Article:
I was taken care of in a good way and felt safe, and yes, I think this is basic. (First child, vaginal birth)

When I think about this first birth and why it was so positive, it had much to do with the people around me in control of the complication I had (postpartum hemorrhage). Still I felt safe and calm. (First child, vaginal birth)

A trusting relationship involved feelings of being seen and heard, which meant that women experienced support on their own terms. The engagement from the midwife and the other staff enabled the women to feel safe and to be able to do what they wanted. They felt comfortable to move about, take a bath or simply moan through a contraction. This could also include an early admittance to the labour ward or not being questioned about positions during labour but instead being free to act in the way that felt best. Being seen and heard made these women confident that they had the leading role and that all considerations were made to prioritize them and their babies.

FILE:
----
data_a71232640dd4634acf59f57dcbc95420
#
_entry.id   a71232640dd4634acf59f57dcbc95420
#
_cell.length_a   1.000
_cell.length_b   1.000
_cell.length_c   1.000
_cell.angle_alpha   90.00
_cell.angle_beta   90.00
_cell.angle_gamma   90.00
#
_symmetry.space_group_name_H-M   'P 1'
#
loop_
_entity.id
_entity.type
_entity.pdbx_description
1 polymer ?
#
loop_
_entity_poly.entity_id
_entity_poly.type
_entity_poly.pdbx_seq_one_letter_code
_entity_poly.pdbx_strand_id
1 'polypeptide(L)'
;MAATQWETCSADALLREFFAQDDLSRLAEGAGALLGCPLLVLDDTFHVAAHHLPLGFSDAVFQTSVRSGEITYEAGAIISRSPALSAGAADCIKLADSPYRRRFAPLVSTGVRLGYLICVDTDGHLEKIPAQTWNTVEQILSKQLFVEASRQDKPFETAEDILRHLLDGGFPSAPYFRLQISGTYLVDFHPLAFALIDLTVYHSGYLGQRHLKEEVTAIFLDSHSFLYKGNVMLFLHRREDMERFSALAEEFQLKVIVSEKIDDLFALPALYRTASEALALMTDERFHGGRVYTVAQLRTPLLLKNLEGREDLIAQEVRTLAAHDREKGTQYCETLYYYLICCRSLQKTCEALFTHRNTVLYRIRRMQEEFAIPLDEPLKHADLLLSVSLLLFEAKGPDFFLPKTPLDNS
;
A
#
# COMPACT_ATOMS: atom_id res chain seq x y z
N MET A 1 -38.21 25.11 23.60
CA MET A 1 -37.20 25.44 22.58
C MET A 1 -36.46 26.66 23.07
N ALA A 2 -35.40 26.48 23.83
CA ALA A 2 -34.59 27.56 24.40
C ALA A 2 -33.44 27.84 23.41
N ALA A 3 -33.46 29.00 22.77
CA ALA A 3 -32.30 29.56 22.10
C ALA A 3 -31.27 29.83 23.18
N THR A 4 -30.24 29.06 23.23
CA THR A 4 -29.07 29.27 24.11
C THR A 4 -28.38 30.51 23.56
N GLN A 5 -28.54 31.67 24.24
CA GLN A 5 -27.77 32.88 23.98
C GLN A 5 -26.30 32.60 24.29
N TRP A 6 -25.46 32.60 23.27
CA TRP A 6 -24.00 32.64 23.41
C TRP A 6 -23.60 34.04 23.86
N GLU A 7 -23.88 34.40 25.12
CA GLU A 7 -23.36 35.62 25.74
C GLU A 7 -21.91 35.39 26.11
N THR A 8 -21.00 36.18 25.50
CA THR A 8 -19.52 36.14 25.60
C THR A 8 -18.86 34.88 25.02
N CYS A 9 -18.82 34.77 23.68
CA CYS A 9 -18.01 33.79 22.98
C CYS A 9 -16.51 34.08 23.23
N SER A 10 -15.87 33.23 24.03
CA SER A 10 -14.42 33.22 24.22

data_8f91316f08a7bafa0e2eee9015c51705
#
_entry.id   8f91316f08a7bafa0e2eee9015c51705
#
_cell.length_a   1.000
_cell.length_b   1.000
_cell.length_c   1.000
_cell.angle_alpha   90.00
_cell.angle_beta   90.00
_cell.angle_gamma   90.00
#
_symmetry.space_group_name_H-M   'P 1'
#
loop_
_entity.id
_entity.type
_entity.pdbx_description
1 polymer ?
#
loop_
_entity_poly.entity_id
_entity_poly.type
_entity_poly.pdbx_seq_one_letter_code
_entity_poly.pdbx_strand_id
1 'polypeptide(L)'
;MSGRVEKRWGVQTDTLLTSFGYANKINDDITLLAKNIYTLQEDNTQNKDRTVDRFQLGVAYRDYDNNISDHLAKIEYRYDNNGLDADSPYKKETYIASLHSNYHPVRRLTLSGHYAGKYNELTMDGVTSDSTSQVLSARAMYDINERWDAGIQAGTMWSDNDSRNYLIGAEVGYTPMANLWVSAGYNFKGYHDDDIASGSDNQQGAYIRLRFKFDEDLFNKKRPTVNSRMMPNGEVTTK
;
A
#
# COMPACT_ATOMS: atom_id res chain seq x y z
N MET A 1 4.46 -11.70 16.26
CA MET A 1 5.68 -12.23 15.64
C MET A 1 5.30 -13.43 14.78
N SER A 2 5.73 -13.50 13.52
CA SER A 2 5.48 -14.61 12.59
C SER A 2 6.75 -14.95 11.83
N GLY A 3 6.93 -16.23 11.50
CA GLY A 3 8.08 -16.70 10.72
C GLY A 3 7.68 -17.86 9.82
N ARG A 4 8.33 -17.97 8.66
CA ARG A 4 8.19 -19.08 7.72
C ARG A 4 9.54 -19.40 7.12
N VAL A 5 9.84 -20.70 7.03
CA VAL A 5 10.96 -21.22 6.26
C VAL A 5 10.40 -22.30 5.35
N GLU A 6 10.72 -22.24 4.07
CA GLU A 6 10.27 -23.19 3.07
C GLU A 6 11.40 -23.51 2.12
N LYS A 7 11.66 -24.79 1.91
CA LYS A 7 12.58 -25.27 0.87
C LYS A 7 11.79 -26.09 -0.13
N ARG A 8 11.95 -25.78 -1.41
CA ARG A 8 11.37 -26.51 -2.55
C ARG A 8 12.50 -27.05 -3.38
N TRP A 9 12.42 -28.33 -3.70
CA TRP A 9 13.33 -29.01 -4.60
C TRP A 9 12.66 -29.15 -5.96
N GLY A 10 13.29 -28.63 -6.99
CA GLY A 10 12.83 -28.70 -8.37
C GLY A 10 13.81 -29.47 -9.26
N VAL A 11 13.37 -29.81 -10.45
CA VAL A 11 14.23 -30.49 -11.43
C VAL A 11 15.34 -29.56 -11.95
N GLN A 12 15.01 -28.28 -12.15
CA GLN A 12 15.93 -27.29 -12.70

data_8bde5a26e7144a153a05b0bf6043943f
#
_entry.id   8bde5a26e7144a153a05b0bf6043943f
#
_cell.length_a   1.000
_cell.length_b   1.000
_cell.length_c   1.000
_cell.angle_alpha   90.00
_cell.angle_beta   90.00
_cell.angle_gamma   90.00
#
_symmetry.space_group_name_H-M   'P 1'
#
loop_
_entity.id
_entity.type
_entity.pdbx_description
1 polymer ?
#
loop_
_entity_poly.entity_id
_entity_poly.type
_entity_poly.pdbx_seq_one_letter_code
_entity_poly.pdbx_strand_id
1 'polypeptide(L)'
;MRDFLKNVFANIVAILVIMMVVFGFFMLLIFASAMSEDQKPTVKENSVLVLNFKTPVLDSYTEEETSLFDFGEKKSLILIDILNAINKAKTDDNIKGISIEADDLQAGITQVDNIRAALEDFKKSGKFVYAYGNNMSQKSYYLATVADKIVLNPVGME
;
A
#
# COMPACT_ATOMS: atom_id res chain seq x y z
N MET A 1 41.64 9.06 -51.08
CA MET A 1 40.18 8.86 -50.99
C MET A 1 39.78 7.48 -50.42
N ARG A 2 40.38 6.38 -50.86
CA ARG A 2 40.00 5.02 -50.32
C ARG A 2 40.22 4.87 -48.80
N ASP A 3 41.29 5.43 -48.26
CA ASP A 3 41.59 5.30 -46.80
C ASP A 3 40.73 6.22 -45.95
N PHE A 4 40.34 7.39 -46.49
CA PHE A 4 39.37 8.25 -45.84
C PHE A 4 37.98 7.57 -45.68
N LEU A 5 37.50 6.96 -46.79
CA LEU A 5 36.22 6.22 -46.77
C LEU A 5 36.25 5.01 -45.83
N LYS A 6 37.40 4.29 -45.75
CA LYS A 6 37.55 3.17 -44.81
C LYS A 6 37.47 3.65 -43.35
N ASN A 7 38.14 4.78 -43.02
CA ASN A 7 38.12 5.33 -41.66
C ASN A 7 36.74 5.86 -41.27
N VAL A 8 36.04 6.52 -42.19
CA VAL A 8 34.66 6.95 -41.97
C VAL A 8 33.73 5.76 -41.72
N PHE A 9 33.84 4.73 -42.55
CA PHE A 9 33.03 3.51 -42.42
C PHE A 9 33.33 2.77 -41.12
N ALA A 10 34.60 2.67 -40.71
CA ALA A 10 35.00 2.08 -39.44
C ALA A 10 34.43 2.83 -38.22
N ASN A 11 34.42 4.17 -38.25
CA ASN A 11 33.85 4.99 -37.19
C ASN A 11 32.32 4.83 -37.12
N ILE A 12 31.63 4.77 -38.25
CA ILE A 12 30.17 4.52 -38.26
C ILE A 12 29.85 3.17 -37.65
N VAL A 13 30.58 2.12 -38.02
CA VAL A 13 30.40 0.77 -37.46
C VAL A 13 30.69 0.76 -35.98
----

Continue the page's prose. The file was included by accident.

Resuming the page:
For me, a big part of the positive experience was that I felt seen and provided for, and that I was taken care of. (Second child, emergency caesarean section)

Yes, my birth was a quick one, but I think that the care and the reception you get are important. And that it clicks with those you are going to work with. (First child, vaginal birth)

In all of the focus groups, it became clear among most women that giving birth requires teamwork, where the woman and her partner work together with the midwife. This teamwork also included the assistant nurse and made it possible that care throughout labour and birth was directly related to the needs of the woman and her partner. Some women actively wanted and appreciated the staff being present to support and assist, whereas others only wanted the staff to be around if needed.

I mean, we were two sharing the pregnancy and it was a very positive time expecting the first child, so fun and exciting like the best journey you have been on. I felt safe with him (during birth) and there was nothing strange. (First child, vaginal birth)